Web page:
This guide is intended to address care and maintenance of Florida Tile porcelain products used as a floor in a non residential setting. However, the guidelines here are also applicable to residential installations of porcelain tiles. When properly installed, porcelain tile is very low maintenance and should provide many years of trouble-free service when properly maintained. This document will not be able to cover every possible cleaning and maintenance situation, but will attempt to address the most common.
Tile is an excellent choice for environmentally friendly care and maintenance. Tile does not require periodic re-application of finishing products, nor does it require strong chemicals to clean. When selecting cleaning products for your tile, LEED for Existing Buildings (2009 version) suggests looking for “Environmental Choice CCD-146 or CCD-147” compliance. Alternatively, “Green Seal GS-40” compliance is required to get a point under IEQ credit 3.3.
Florida Tile’s PTCA certified porcelain tiles are fired at extremely high temperatures to have a very low residual porosity. It is porosity which can cause tiles to be stained by grout (the microscopic pores in the tile pick up the color from the grout). The worst case scenario is a tile with some residual porosity on the surface being grouted with a high contrast grout color (ie, unglazed white tile being grouted with black grout). Typically glazed porcelain does not require any grout release product and will not stain. Unglazed and especially polished porcelains may require a grout release product to resist staining. Florida Tile recommends that a test patch be grouted by the installer to see if the tile picks up any stains from the grout. If so, a grout release product should be applied to the tile prior to grouting (the grout manufacturer should be able to recommend one for use with their grout). If no stain is noted, it is safe to grout the remainder of the floor.
The most important cleaning a tile will receive is during installation. The number one cleaning issue with tile is grout haze. Grout haze is caused when water that contains trace amounts of grout or setting material is allowed to dry on the surface of the tile. Care must be taken to completely remove all traces of grout from the surface of the tile during installation. Typically this is done at the time of installation with a diluted, neutral pH, detergent cleaner followed by a thorough rinse. This involves rinsing multiple times with clean water until no visual evidence of cloudiness is apparent in the rinse water followed by dry toweling of the surface with a clean towel.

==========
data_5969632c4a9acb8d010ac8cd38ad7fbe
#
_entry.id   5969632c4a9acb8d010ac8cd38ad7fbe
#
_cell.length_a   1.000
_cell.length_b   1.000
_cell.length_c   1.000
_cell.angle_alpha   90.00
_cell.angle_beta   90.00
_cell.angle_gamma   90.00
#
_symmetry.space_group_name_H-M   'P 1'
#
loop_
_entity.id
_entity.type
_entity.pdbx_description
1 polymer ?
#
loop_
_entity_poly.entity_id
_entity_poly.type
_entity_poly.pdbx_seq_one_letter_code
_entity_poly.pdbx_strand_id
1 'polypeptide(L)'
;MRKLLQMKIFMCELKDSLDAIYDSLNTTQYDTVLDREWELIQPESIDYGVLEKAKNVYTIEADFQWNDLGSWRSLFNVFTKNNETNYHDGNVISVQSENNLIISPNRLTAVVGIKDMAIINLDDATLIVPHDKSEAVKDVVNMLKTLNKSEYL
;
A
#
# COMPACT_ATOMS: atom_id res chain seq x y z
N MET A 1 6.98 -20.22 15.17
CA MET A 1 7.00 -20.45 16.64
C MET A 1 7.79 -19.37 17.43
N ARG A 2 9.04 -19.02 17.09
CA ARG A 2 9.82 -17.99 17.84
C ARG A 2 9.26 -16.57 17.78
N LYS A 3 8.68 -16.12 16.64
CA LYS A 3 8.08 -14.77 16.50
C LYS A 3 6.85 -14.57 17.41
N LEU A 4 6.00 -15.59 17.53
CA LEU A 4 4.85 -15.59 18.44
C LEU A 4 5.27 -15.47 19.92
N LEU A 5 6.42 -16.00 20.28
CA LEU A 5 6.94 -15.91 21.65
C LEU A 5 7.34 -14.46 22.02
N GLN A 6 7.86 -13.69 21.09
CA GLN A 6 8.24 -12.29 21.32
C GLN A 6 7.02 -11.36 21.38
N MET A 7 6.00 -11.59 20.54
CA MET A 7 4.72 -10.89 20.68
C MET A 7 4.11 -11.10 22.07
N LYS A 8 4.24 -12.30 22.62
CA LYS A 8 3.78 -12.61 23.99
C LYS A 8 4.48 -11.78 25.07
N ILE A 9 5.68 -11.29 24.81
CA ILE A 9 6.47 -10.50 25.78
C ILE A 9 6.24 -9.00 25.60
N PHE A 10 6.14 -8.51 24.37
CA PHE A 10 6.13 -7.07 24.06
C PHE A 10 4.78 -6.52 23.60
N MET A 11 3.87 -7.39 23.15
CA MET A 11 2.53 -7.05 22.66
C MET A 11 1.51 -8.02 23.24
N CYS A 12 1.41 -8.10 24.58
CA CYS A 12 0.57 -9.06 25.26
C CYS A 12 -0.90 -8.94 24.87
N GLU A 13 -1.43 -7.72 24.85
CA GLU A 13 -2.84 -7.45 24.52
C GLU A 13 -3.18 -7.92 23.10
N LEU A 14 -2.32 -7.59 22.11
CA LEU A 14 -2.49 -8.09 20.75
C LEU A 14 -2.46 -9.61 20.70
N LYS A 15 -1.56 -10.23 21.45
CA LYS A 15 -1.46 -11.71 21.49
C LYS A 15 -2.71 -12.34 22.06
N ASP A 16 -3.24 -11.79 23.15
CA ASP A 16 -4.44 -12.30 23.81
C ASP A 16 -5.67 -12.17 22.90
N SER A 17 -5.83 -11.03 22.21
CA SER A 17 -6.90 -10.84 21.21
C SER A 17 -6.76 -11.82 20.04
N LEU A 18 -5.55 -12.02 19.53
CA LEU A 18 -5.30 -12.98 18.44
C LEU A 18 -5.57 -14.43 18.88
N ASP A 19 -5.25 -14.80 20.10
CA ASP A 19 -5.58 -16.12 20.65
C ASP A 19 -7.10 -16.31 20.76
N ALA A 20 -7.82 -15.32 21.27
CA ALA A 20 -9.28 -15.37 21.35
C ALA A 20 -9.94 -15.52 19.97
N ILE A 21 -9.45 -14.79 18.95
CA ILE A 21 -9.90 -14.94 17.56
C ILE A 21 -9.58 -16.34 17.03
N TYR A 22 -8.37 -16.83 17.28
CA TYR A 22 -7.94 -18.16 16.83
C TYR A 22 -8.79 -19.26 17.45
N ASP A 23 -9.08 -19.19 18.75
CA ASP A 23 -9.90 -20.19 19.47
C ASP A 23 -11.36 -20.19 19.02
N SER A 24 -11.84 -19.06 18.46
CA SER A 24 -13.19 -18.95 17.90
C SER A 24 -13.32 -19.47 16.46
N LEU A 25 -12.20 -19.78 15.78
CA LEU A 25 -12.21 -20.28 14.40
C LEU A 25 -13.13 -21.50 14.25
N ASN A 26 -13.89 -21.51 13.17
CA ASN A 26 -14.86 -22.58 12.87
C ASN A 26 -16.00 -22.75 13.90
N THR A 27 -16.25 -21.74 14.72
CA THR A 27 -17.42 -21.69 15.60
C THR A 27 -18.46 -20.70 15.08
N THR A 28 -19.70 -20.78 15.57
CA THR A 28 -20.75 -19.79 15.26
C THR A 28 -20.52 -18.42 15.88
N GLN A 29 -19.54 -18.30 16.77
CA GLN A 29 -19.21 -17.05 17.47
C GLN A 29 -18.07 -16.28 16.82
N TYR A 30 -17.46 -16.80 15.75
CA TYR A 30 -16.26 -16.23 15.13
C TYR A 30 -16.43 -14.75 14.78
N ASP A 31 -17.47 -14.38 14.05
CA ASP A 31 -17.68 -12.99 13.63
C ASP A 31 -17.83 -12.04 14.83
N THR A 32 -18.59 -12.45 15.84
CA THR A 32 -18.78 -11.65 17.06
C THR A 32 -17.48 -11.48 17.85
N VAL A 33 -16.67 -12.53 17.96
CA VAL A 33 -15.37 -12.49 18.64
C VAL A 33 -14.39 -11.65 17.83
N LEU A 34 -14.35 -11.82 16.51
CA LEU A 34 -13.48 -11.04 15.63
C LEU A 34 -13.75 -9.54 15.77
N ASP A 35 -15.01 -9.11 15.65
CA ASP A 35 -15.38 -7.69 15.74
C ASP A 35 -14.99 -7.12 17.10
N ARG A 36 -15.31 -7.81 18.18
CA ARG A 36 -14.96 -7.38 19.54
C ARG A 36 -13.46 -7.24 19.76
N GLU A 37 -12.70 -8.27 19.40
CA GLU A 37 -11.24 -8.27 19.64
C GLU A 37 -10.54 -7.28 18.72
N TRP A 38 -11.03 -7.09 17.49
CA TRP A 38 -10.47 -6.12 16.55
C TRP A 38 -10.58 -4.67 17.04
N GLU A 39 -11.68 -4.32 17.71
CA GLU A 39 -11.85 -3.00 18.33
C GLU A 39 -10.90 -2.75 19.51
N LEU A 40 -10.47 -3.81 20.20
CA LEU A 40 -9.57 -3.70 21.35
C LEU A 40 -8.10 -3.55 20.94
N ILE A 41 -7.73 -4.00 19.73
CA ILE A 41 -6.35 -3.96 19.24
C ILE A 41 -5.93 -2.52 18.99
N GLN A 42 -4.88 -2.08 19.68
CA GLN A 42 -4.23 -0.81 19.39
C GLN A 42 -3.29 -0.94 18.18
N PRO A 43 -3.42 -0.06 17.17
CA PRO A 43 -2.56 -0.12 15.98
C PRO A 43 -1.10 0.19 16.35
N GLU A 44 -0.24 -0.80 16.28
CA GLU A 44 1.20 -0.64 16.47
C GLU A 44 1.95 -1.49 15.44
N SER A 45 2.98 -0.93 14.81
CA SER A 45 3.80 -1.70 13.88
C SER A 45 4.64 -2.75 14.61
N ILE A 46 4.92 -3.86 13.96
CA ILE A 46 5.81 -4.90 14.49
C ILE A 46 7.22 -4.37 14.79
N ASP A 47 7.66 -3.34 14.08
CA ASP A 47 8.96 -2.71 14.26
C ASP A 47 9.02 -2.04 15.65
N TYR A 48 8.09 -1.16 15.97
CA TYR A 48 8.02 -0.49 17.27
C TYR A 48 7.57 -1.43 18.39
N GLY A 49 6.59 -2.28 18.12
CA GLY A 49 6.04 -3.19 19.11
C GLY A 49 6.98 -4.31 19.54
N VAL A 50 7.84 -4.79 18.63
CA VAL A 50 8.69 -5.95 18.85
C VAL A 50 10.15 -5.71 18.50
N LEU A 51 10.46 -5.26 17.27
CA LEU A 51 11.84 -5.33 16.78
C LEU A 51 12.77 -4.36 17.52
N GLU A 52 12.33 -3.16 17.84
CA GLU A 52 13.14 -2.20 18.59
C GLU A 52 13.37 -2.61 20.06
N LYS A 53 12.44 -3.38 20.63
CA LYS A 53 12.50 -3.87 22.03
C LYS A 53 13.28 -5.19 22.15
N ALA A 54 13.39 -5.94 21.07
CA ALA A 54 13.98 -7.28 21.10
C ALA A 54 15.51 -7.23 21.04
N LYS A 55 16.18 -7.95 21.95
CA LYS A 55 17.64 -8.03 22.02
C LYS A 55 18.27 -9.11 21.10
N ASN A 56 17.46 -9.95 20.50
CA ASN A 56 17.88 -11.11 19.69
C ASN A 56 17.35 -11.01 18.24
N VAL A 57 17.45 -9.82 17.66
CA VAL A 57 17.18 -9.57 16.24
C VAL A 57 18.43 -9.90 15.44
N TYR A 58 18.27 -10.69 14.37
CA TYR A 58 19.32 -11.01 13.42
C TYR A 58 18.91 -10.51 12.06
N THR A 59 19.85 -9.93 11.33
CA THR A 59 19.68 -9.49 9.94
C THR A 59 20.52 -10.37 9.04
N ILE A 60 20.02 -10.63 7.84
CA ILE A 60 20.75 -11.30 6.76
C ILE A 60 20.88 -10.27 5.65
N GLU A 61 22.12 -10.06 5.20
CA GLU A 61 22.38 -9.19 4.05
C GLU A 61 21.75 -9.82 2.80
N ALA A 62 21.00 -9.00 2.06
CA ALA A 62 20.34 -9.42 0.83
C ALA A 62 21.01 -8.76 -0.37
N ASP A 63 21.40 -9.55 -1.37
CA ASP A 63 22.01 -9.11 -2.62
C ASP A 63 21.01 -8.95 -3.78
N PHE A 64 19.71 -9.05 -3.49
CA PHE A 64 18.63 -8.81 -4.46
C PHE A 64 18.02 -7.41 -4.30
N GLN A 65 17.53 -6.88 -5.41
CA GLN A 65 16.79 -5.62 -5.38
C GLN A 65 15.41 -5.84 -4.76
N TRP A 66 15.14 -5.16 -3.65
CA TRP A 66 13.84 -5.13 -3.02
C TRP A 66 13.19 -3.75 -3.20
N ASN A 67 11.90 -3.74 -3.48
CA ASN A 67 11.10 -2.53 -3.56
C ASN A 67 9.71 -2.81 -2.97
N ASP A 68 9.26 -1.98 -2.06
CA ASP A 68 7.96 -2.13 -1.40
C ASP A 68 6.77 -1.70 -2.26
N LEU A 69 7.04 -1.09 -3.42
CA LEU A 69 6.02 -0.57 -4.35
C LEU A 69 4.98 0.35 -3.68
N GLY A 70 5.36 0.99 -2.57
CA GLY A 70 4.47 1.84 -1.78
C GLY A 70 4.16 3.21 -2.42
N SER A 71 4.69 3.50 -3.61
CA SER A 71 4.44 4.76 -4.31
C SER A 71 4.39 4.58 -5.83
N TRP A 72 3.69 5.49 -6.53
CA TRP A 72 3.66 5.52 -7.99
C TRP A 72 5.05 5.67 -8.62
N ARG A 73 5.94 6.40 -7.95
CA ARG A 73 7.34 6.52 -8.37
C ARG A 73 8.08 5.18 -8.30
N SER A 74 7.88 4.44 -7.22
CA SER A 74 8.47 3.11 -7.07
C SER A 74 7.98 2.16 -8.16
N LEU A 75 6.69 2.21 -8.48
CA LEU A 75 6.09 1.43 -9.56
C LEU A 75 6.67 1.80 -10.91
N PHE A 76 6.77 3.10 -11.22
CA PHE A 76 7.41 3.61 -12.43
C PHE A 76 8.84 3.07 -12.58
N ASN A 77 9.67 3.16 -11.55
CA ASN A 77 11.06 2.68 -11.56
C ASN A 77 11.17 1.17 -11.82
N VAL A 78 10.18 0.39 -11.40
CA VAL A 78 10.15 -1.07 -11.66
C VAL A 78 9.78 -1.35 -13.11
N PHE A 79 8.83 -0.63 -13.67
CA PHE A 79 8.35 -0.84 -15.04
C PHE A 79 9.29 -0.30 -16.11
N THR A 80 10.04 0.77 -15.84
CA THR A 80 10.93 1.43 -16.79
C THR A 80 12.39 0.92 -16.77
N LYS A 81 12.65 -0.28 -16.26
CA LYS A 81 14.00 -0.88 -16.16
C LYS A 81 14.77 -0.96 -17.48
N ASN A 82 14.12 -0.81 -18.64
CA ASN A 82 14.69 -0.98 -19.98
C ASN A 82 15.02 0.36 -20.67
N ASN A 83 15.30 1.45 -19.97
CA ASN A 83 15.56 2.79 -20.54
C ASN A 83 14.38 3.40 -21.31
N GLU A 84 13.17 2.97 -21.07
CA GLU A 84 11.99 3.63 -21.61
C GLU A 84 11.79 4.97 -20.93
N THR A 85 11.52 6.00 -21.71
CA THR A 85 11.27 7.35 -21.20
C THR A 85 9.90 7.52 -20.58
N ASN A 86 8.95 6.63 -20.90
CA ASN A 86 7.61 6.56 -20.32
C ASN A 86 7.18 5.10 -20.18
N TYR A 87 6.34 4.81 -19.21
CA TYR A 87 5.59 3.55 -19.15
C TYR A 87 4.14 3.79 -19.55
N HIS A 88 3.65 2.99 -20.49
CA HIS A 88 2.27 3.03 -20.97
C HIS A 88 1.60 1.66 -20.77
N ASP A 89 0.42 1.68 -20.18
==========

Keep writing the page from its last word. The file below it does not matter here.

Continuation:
Grout haze can be recognized by the tiles having a different amount of gloss when viewed at an angle or when dirt adheres to the tile easily and is difficult to remove. Grout haze that has been allowed to cure on the surface of the tile cannot be removed with damp mopping or steam cleaning.
If grout haze is discovered on the tile after installation, additional scrubbing with a nylon scrubbing pad (or a rotary buffer with a nylon pad for large areas) and diluted neutral pH cleaner is recommended. Florida Tile does not typically recommend the use of ‘acid washing’ for cleaning grout haze. Acid can react with the grout and leave a white film that is very difficult to remove and/or structurally weaken the grout joint. If use of the nylon scrubbing pad is not sufficient to remove the grout haze, a mild solution of sulfamic or phosphoric acid (NOT hydrofluoric) will not harm the tile and can be used for cement-based (non-epoxy) grouts by closely following the manufacturer’s recommendations including thorough rinsing. If an epoxy-based grout is being used, the grout manufacturer will have specific recommendations for removing grout haze.
After installation, tile should be protected from foot traffic until the grout has had time to fully cure (up to 14 days, consult grout packaging or manufacturer). Typically this is done with cardboard, construction paper, plywood, or a similar covering. Florida Tile does not recommend plastic for this purpose as plastic does not allow air to reach the surface of the grout and can be slippery when wet.